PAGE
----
Sarah Agnew, Robert O. Berdahl and Luverne Seifert in "Alfred Hitchcock's The 39 Steps" by Arizona Theatre Company (Photo: Tim Fuller/ATC)
I’m not sure what “it” was — but it did a little number on my right ankle that’s had me rocking a lovely black boot secured by icky Velcro straps for weeks. Might have been that last trip to Mesa Arts Center, when something possessed me to haul out the high heels, and I came home feeling a bit like the wobbly-legged wonders pictured above.
I slowed my pace for a spell until graduating this week to a fabric brace and sneakers. Best I missed opening night in Phoenix for Arizona Theatre Company’s production of “Alfred Hitchcock’s The 39 Steps,” because their openings tend to attract a rather elegant bunch.
Sarah Agnew, Jim Lichtscheidl and Luverne Seifert in Arizona Theatre Company's "Alfred Hitchcock's The 39 Steps" (Photo: Tim Fuller/ATC)
Instead I hobbled over just last night for my third encounter with the show. I first saw “Alfred Hitchcock’s The 39 Steps” performed at ASU Gammage by a national touring company. Next I enjoyed a production at the Utah Shakespeare Festival, where I sometimes take short getaways with my youngest daughter Lizabeth.
I’d be up to 117 steps now if the show had anything to do with actual steps — and probably in a full body cast. But thankfully, “39 Steps” actually refers to a clandestine organization of spies. Not something I’m likely to join since I’m sticking out like a sore foot these days.
Jim Lichtscheidl, Robert O. Berdahl and Liverne Seifert in Arizona Theatre Company's "Alfred Hitchcock's The 39 Steps" (Photo: Tim Fuller/ATC)
Hitchcock directed a 1935 film titled “The 39 Steps,” which was loosely based on a 1915 John Buchan novel called “Thirty-Nine Steps.” After nearly 1oo years, the story is still going strong, though everyone who crafts a new film or stage version adds their own spin.
Staged adaptations typically included homages to assorted Hitchcock works. The Arizona Theatre Company production, an adaptation by Patrick Barlow, opens with the clacking sound of an old-time film projector after someone sounding like Hitchcock runs through the usual bit of theater etiquette.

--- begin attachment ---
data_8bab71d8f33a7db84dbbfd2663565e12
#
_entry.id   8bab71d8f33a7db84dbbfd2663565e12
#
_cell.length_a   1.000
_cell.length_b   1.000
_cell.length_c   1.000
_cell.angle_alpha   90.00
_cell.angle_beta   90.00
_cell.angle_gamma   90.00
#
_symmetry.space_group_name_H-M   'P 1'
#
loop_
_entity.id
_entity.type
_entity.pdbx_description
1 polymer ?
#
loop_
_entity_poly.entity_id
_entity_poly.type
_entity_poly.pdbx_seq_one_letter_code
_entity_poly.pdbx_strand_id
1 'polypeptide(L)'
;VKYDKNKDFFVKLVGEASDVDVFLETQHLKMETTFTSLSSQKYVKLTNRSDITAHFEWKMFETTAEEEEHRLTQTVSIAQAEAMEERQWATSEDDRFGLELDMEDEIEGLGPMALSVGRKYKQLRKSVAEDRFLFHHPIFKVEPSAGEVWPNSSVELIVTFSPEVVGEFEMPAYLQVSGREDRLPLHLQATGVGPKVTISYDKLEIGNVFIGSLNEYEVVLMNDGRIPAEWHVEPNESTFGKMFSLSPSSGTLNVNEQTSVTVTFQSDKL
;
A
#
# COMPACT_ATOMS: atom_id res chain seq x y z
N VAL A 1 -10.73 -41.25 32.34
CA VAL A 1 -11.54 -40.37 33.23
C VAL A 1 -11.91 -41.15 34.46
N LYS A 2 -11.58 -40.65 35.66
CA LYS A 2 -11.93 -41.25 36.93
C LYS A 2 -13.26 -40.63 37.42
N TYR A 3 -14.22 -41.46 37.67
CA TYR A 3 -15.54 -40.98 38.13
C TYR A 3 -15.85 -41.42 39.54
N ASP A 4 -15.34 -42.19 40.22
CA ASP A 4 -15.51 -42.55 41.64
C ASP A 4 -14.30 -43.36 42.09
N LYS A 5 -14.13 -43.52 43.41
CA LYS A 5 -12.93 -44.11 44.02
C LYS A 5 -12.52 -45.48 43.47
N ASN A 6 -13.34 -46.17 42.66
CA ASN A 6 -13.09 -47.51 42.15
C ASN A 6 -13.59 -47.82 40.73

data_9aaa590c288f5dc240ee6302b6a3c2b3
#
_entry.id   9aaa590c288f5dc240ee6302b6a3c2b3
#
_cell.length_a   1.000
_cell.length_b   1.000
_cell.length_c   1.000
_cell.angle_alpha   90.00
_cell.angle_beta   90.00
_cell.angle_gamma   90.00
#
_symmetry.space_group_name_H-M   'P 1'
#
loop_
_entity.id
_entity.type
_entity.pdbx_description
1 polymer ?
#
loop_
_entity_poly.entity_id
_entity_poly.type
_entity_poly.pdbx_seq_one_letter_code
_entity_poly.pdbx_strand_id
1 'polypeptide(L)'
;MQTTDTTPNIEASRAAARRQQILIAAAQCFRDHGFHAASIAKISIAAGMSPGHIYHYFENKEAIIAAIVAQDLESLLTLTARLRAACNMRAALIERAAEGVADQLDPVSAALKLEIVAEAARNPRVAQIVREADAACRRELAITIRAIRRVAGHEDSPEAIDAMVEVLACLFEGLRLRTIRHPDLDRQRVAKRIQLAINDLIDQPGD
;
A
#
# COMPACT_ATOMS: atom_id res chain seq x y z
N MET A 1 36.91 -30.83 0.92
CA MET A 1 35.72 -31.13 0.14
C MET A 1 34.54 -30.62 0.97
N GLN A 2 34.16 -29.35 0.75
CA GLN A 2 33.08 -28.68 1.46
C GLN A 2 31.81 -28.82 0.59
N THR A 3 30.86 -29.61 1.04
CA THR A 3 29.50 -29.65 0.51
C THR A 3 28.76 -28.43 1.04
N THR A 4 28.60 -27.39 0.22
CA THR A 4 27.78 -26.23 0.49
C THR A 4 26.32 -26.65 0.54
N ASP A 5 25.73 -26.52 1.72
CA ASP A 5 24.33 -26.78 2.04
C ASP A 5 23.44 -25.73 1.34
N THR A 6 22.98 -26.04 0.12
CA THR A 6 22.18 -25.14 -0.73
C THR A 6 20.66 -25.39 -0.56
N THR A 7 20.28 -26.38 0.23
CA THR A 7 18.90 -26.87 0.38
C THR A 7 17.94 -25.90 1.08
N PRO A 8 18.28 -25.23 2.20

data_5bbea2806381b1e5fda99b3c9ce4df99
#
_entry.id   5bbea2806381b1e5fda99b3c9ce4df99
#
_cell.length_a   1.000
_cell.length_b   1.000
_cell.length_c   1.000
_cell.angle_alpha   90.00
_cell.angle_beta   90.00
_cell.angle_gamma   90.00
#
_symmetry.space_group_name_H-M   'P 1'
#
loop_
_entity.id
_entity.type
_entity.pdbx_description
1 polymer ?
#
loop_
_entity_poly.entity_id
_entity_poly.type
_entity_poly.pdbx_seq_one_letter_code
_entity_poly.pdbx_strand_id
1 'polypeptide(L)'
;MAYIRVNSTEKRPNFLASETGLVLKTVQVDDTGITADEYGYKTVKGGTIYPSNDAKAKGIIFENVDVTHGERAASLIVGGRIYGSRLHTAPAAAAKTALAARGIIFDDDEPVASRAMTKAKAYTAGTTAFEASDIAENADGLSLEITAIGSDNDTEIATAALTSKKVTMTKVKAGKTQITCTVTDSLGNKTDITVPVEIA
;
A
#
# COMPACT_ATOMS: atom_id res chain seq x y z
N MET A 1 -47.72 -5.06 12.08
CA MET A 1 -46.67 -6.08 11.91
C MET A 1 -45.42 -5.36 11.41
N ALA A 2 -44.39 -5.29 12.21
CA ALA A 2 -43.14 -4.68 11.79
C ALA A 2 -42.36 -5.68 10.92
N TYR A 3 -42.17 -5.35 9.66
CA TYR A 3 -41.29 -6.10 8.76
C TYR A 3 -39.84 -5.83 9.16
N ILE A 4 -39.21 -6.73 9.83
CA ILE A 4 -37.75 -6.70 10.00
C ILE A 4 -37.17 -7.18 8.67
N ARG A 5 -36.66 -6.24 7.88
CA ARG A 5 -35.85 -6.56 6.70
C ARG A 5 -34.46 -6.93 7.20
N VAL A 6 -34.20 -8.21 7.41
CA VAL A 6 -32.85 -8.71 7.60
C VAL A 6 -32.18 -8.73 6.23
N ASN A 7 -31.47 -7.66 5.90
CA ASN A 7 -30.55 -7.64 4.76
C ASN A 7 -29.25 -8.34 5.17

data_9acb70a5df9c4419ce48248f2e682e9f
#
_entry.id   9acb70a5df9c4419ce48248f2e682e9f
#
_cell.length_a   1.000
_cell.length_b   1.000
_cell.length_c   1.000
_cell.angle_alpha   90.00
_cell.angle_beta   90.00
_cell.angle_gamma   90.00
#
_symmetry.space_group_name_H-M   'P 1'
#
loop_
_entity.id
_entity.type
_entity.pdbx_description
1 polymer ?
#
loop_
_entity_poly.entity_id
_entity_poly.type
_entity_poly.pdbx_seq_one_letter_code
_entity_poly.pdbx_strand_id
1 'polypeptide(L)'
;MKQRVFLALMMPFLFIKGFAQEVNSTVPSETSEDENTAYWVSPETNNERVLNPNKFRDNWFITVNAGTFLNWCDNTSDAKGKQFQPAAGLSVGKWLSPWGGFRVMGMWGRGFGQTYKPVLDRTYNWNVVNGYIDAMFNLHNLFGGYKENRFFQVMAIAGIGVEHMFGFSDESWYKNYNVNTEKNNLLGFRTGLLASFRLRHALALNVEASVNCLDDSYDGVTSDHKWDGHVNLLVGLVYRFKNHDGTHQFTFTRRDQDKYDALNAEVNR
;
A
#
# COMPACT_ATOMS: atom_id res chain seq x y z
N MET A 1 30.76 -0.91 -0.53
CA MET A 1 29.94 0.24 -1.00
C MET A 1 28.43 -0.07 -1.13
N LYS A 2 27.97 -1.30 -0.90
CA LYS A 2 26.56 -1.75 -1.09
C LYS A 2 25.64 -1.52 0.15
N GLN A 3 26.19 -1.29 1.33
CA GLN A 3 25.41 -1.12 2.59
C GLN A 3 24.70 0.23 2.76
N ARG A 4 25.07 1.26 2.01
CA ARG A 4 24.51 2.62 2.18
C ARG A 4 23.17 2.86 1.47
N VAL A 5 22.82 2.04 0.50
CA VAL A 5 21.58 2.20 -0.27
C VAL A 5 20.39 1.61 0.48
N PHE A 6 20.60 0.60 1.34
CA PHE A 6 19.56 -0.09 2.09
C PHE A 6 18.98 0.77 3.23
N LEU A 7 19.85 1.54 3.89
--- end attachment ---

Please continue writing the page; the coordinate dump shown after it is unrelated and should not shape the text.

Barlow’s adaptation, being performed at the Herberger Theater Center through Feb. 26, is a pastishe — an artistic work that cobbles together several earlier incarnations of a piece. It’s got elements of the novel, Hitchcock film and Broadway production — and it’s enormously clever (though a tad too cheesy at times).
The production features four actors performing more than 150 roles. Robert O. Berdahl plays Richard Hannay and Sarah Agnew plays the major female roles (Annabella, Pamela and Margaret). Actors Jim Lichtscheidl and Luverne Seifert, dubbed “the Clowns,” play every other role.
All excel in physical comedy and dialects, delivering the detail that’s key to farce feeling truly funny. It’s directed by Joel Sass, who stretches most scenes beyond the typical level of absurdity expected with such fare.
Sarah Agnew, Jim Lichtscheidl and Robert O. Berdahl in Arizona Theatre Company's "Alfred Hitchcock's The 39 Steps" (Photo: Tim Fuller/ATC)
“Alfred Hitchcock’s The 39 Steps” begins as a mild mannered-man trying to enjoy an evening of theater meets a mysterious woman. Her tale is taller than most, and deadlier too. Soon Mr. Hannay finds himself ensnared in a web of intrigue spiraling out of control. You might say that he’s the one who really stepped in it.
The show is a perfect introduction to farce for folks who’ve yet to experience this particular genre of comedy. You don’t have to follow every little plot twist to enjoy it. But if that’s your vibe, you’ll be pleased to know that both Arizona Theatre Company and the Utah Shakespeare Festival offer online play guides for “Alfred Hitchcock’s The 39 Steps.”
Robert O. Berdahl in Arizona Theatre Company's "The 39 Steps" (Photo: Tim Fuller)
Those of use who’ve seen it several times find something new in each viewing. We catch more of the Hitchcock references. Appreciate differences in the ways best-loved scenes are handled. And relish each actor’s fresh take on the frolicking misadventures.
The friend I took along Sunday night loved the way various set pieces rolled in and out, including Highland pole dancers (not that sort of pole) and a bevy of sheep. Set design for this production is by Richard Hoover, who earned a 1999 Tony Award for scenic design — for his work on a production of Tennessee Williams’ “Not About Nightingales.”
Thoughtul music choices and sound design anchor this production in nostalgia, and the generous use of shadows adds a lovely element of surprise. Lighting design is by Barry Browning, sound design is by Reid Rejsa and shadow puppetry is by Michael Sommers.
There’s more sexual inuendo in this production than others I’ve seen — and more peaks and valleys in terms of pacing. Still, it’s a delightful romp.
Teens who love spy novels and thrillers may be intrigued to see a work based on earlier incarnations of the genre. Adults who adore “take me away” comedy will find plenty of on-stage foibles to distract from their own. No need to wear high heels when you go. Just enjoy the onstage danger from a distance, and let someone else step in it this time.
Note: The New York run of “Alfred Hitchcock’s The 39 Steps” ended on Jan. 16, but you can still click here to read their study guide.
Coming up: Local high school performs “Beauty & the Beast”